Journaling causes you to push your edges. It has you exploring the confines of your comfort zone. It makes you question things and draw conclusions. It gives insight about the past, identifies areas of improvement, and helps your dreams take flight.
With that being said, if you journal on a regular basis, you’ll find times where you need inspiration for your posts. The creative well may have run dry and you look for things outside yourself to fill it once again. If that is the case, and it certainly will be from time to time, there are a number of different sources that can help you write freely once again.
Here are six places where you can mine material for future journal entries:
- The news. What’s going on in the world around you and how does it shape your perception of yourself? What concerns or excites you the most? How do you predict today’s events will shape the future?
- Other people’s blogs. Do you read other people’s blogs regularly? What type of ideas do they bring to the table? Do you agree with what they have to say or do you have a different viewpoint on a matter? Take a complex matter and argue for it and against it. It doesn’t make a difference what your opinion is. Doing an exercise like this helps you see both sides to every story written.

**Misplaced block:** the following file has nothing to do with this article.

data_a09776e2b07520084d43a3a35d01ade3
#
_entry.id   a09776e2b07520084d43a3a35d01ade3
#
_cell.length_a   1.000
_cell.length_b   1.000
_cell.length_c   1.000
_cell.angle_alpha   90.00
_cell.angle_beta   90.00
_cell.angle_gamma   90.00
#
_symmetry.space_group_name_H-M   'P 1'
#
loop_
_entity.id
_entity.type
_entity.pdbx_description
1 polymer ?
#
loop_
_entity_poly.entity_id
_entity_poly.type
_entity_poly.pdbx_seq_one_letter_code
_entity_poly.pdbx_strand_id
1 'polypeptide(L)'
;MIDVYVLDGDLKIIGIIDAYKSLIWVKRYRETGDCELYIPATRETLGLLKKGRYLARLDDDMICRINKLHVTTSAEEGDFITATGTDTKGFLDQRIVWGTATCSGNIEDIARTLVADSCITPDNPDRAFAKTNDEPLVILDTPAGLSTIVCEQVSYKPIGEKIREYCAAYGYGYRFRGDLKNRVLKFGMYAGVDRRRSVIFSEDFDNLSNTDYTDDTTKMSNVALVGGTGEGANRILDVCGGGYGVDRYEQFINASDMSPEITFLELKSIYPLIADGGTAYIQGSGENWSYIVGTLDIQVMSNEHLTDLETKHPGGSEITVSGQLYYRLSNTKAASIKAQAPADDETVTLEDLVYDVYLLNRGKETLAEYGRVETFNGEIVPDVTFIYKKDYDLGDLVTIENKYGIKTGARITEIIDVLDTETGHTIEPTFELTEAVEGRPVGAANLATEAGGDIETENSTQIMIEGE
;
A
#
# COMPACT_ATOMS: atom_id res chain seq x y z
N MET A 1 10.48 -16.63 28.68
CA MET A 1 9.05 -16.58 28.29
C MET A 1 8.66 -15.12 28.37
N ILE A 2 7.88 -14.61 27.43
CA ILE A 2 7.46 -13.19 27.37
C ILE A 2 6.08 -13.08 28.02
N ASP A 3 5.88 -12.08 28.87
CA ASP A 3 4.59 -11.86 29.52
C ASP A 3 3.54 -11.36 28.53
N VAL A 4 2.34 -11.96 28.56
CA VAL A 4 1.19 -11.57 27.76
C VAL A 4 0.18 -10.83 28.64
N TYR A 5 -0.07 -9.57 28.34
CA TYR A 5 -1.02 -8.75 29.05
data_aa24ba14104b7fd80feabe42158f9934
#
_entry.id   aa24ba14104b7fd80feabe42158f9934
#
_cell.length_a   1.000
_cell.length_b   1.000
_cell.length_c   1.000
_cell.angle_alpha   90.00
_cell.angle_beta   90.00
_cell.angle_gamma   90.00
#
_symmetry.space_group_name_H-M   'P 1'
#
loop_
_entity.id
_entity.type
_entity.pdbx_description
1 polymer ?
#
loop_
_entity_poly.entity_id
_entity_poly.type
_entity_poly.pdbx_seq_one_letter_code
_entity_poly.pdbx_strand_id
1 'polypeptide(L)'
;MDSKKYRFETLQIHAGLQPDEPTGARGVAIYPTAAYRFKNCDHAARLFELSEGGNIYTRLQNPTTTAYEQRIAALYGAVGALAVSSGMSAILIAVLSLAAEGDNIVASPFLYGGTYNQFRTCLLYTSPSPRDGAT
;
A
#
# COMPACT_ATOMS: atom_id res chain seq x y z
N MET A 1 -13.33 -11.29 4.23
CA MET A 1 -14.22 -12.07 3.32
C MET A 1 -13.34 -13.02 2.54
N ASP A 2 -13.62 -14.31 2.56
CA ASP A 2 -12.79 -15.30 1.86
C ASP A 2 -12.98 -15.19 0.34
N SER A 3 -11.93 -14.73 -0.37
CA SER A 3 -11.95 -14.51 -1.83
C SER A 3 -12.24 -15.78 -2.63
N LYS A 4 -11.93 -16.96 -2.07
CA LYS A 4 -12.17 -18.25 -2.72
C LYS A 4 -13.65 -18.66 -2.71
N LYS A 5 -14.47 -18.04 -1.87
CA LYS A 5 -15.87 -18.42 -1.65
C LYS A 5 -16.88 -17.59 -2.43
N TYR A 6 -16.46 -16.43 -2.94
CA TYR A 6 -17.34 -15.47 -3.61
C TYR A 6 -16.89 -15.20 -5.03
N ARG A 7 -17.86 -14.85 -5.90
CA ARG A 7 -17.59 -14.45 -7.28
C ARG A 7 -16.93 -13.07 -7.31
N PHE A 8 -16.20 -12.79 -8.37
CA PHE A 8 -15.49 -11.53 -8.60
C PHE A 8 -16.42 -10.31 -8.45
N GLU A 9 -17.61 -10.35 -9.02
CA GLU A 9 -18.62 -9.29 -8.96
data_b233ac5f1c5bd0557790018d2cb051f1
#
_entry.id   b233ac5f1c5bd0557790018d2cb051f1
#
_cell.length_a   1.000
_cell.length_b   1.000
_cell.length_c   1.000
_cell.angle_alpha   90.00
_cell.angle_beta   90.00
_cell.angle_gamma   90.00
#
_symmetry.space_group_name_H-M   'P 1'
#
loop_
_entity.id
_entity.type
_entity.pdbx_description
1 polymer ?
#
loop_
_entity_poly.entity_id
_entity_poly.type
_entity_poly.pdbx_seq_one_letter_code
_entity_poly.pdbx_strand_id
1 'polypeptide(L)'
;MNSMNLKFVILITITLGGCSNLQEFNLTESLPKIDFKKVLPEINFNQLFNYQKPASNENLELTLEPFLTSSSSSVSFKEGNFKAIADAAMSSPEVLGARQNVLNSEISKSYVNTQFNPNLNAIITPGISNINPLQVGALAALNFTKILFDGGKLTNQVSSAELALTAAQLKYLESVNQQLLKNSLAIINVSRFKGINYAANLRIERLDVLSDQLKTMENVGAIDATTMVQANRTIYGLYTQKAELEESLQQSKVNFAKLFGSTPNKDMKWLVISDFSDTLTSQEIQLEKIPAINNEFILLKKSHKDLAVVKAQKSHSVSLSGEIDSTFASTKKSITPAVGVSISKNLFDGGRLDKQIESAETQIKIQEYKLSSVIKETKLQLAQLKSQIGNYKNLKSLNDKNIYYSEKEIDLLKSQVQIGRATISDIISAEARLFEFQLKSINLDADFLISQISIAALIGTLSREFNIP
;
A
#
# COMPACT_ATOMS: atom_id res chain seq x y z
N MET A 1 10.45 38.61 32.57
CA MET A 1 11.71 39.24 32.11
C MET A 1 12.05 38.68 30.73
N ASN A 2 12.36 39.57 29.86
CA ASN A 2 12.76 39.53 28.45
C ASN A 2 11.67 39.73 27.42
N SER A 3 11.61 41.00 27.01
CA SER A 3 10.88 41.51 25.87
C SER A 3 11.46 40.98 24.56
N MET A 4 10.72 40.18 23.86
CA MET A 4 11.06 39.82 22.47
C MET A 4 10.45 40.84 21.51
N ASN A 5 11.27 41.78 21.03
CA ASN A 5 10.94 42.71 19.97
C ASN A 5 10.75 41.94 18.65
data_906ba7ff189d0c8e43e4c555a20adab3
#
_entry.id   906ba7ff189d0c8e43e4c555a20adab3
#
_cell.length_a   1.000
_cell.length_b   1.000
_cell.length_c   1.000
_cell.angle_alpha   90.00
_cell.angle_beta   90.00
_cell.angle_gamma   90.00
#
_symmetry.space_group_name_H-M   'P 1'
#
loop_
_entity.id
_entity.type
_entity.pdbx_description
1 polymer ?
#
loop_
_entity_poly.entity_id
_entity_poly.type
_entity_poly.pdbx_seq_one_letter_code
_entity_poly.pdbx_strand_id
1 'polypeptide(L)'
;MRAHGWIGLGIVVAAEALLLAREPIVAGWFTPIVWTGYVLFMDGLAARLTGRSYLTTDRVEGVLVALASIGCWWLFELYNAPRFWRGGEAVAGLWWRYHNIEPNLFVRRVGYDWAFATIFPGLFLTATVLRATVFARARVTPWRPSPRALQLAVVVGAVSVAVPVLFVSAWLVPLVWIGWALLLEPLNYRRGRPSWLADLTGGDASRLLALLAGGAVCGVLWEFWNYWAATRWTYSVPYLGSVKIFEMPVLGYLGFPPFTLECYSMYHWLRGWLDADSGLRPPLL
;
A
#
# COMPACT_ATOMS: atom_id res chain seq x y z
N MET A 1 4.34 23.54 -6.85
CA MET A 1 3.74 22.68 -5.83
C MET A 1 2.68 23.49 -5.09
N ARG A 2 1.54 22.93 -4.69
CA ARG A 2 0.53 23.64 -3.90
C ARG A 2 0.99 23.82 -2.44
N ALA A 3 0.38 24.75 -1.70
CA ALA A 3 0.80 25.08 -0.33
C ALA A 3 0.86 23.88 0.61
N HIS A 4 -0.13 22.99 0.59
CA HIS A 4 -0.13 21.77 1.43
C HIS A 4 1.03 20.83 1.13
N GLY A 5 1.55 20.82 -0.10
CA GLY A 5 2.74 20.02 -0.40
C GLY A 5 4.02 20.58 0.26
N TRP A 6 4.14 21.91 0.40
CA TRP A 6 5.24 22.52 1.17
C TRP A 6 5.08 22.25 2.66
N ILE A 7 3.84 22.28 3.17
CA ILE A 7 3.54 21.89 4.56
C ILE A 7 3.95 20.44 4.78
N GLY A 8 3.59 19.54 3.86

- Photographs. Flip through a magazine or glance through a photo gallery online. Select a picture and tell a story about it. What was happening behind the camera when the photo was shot? Who was standing in the background but away from the lens? What did the moment feel like for the subject? Where did it take place? Chances are you’ll get very few of the details correct, but you’ll have a great time picturing the events unfolding right before your eyes as if you were the one taking the photographs.
- Past events/old journals. What did you learn from your experiences? How can you prevent making the same mistakes in the future? What moments defined you as a person? Which things do you seek understanding of now? The past offers answers for the future.
- Your Facebook feed. What types of posts do you consider thought-provoking? Are there certain types of status updates or photos you respond to most? Did a Facebook friend bring up a valid point in one of his or her posts? How would you respond to what they’ve said? Record it in your journal.
- Your children, parents, and grandparents. Our family holds the key to our past, present, and future. Tap into their wealth of knowledge and insight to help create topics for future posts. Although situations may remain fresh in our memory banks today, there will be a time when details blur and conversations are forgotten. Don’t let all the wisdom go away before you document it.
You can draw journaling inspiration from your daily life. Remember that in order to keep subject matter fresh and interesting, you need to think outside the box from time to time and mine material wherever you can find it. This will keep you from becoming bored with journaling and provide you with an influx of subject matter you may have never written about before.